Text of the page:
On 1 December 2008 and 14 January 2009, respectively, a first and a second reminder of the time-limit for paying the third renewal fee was automatically generated by the database system and sent - due to the wrongful entry in the database - not to the professional client, Hanyang, but to the above address of the Appellant's headquarters in Seoul.
Two further reminders were sent on 1 July 2009 and 12 August 2009, always to the same address.
On 16 September 2009, the file was dismissed and closed, by marking it "sans suite".
On 12 October 2009, Cabinet Plasseraud's docket service received the EPO form 2524 noting the loss of rights pursuant to Rule 112(1) EPC. This communication was transmitted to the renewal fee department and, since the file had been closed, the communication was sent to the address of the Appellant's headquarters and, so it was argued (see below), could thus not be considered as received by the Applicant.
On 5 February 2010 Cabinet Plasseraud's docket service received refund of fees communications dated 3 February 2010, informing the Appellant of the reimbursement of the search and examination fees. The communications were immediately transferred to Mrs Schreiber for further processing.
Immediately, Mrs Schreiber ordered up the physical file from the firm's archive service and checked the case on Epoline. She appreciated that the reimbursement of the search and examination fees had been made because of the non-payment of the annual fee.
It was only when Mrs. Schreiber received these communications that she became aware of the omission of the time-limit.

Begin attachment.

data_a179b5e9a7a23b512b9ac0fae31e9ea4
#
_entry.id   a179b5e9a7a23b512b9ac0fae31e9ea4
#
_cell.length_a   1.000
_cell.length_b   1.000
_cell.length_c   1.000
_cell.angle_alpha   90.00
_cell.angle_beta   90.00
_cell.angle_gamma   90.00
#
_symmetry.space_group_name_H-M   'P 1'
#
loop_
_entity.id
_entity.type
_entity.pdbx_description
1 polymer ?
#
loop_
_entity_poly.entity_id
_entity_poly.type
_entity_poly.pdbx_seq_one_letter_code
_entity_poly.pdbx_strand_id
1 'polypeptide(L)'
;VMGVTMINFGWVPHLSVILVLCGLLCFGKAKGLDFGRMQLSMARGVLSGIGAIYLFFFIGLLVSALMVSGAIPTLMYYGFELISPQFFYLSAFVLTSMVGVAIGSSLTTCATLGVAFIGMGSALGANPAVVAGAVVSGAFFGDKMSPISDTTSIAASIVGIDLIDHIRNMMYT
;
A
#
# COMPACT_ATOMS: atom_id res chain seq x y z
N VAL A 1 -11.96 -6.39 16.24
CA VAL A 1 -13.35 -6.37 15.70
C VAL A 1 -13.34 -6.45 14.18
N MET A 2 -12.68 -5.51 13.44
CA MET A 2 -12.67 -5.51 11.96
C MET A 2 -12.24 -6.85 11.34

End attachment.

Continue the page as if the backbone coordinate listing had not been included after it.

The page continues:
VIII. As regards the request for re-establishment of rights, on 30 August 2012 the Receiving Section, having sent two communications on 17 August 2011 and 25 April 2012, respectively, decided to reject this request as inadmissible, holding that with the receipt of the loss of rights notice by the docket service and the renewal department within the Appellant's representative's office the error ought to have been discovered, thus removing the cause of non-compliance. The request for oral proceedings was also rejected, with reference to the Board of Appeal decision J 17/03 in which the Board had noted that the Receiving Section had given the appellant - as in the present case - ample opportunity to present its case, during which several letters and communications had been exchanged.
IX. On 26 October 2012 the Appellant filed a notice of appeal. In the statement of the grounds of appeal of 21 December 2012 it claimed that the appealed decision lacked adequate reasoning and the Receiving Section had not respected the Appellant's right to be heard. The Appellant claimed that the decision gave no explanation why the Applicant's submissions were not considered as convincing by the Receiving Section.
X. On 16 September 2013 the Board summoned the Appellant to oral proceedings to take place on 27 November 2013. On 1 October 2013 the Board sent a communication (transmitted via fax on the same day) pointing out, inter alia, that the cause of non-compliance was removed either when the representative or when the Appellant itself should have noticed the non-observance of the time limit. This might have been the case when the loss of rights notice was received but not submitted to the responsible patent attorney. As to the question whether the Appellant itself ought to have discovered the error the Board indicated that the questions to be considered in this context included:
- Whether an organisational fault did not exist if four reminders and - probably - a notice according to Rule 51 EPC regarding a specific patent application had not been forwarded by the receiving department of the Appellant to the competent unit within the Appellant's organization;
- Whether the Appellant's internal organization should at least have ensured that a letter stating the loss of rights in respect of a specific patent application was forwarded to a competent person;
- Whether letters should at least have been sent back to the EPO if a competent person within the organisation could not be determined.